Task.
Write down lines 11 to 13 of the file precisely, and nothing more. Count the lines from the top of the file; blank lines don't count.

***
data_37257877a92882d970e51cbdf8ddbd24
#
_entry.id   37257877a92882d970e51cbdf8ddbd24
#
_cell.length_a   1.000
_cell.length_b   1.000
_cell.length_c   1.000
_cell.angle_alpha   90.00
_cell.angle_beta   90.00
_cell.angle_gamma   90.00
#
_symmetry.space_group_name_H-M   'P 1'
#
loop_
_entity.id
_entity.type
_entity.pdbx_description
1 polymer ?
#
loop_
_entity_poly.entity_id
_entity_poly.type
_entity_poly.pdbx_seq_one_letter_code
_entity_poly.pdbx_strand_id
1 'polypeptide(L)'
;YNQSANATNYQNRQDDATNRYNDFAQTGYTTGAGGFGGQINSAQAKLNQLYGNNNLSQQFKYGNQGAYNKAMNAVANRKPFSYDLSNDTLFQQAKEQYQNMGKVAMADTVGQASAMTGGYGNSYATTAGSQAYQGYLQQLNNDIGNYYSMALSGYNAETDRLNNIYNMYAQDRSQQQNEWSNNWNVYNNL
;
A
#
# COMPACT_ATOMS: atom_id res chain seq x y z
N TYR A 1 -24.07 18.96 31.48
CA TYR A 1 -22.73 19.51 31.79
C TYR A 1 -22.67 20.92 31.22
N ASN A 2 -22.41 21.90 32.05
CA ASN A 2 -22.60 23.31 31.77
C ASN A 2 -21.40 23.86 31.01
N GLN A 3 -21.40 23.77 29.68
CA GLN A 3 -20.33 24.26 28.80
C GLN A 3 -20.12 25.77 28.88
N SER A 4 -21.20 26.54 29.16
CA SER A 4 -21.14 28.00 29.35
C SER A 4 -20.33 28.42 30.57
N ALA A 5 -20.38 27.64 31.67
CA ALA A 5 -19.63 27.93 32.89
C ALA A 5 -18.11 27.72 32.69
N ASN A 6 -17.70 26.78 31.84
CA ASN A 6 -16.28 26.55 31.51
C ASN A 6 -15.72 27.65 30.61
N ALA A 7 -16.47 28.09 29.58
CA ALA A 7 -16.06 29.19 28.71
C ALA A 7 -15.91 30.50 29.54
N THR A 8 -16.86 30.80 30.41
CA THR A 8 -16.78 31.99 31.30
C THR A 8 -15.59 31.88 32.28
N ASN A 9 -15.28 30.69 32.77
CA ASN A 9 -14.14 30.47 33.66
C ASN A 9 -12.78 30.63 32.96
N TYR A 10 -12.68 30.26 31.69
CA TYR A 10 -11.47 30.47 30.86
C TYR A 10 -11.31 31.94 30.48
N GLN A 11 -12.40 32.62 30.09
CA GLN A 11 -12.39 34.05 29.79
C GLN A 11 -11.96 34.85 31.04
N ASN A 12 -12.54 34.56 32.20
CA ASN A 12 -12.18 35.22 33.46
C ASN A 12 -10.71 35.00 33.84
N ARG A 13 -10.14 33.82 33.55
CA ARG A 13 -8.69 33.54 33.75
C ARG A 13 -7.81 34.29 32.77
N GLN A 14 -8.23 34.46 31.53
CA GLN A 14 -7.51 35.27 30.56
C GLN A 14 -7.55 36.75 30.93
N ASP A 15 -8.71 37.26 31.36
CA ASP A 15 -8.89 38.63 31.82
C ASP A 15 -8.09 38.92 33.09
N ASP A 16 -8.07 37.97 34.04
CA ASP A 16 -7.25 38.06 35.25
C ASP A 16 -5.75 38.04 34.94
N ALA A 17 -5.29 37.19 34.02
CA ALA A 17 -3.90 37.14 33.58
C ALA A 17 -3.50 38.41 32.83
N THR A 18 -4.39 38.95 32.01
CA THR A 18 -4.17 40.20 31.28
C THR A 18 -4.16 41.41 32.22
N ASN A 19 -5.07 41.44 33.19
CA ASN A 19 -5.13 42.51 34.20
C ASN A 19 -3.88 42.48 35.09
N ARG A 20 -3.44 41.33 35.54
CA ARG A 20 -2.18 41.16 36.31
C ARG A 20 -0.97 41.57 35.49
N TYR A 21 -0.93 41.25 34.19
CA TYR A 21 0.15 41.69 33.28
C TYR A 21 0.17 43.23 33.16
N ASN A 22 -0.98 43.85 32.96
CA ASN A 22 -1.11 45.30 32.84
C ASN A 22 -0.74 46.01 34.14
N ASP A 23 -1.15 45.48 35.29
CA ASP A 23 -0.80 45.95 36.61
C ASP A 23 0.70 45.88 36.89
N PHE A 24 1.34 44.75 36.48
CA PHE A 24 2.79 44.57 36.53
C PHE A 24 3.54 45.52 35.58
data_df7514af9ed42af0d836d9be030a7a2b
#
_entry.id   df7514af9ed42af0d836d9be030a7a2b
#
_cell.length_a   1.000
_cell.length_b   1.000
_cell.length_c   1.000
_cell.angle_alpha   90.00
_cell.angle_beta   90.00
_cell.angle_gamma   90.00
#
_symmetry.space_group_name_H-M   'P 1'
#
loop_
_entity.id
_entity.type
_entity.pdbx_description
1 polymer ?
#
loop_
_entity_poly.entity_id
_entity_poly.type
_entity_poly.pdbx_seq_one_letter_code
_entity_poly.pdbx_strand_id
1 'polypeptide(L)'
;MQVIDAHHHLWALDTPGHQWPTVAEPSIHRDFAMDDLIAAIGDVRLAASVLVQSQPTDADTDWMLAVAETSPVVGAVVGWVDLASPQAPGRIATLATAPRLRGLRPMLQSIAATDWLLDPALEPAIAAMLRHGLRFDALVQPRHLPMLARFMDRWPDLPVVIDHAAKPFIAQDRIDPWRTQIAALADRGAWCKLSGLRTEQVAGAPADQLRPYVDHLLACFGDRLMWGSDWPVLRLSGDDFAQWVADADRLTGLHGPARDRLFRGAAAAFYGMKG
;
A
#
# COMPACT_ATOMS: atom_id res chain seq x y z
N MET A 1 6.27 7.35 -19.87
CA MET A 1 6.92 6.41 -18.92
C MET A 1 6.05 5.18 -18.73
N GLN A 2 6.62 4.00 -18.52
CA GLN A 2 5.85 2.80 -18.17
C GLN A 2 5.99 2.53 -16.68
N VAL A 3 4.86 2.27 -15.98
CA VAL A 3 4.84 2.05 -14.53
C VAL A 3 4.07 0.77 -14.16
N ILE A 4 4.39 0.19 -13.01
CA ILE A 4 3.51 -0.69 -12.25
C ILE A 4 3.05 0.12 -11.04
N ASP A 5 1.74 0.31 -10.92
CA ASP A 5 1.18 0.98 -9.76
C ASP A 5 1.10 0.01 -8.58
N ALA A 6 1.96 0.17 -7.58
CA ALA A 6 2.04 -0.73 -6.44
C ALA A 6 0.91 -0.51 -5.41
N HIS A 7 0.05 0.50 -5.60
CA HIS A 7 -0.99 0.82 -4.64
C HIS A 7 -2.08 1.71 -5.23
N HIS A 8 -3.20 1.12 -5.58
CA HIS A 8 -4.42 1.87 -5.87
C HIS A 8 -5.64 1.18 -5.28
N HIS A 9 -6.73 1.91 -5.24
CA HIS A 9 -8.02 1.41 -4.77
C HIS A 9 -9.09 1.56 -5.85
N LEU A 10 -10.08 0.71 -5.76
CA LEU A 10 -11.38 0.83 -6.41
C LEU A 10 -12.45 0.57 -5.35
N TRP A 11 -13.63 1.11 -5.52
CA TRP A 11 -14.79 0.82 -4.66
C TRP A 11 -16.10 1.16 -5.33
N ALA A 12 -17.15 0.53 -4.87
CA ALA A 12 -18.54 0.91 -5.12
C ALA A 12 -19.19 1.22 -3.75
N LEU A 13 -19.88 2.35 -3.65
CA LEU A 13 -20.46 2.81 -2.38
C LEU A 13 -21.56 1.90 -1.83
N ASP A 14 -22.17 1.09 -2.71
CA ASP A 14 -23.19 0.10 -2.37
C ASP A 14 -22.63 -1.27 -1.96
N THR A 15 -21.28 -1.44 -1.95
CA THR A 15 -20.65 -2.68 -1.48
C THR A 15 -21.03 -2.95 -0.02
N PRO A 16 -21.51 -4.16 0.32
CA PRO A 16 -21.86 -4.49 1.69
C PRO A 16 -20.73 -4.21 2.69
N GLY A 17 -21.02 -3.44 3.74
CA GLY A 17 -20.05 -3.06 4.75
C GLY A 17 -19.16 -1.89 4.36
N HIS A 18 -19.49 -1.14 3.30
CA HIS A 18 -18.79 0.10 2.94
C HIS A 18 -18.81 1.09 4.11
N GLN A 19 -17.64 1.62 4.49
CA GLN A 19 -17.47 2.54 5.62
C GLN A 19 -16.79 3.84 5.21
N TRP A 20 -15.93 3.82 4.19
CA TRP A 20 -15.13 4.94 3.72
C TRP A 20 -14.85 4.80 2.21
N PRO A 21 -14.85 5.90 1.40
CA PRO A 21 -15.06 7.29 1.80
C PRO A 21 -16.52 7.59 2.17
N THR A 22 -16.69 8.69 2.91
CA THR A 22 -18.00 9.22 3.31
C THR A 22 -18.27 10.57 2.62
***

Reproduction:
#
_symmetry.space_group_name_H-M   'P 1'
#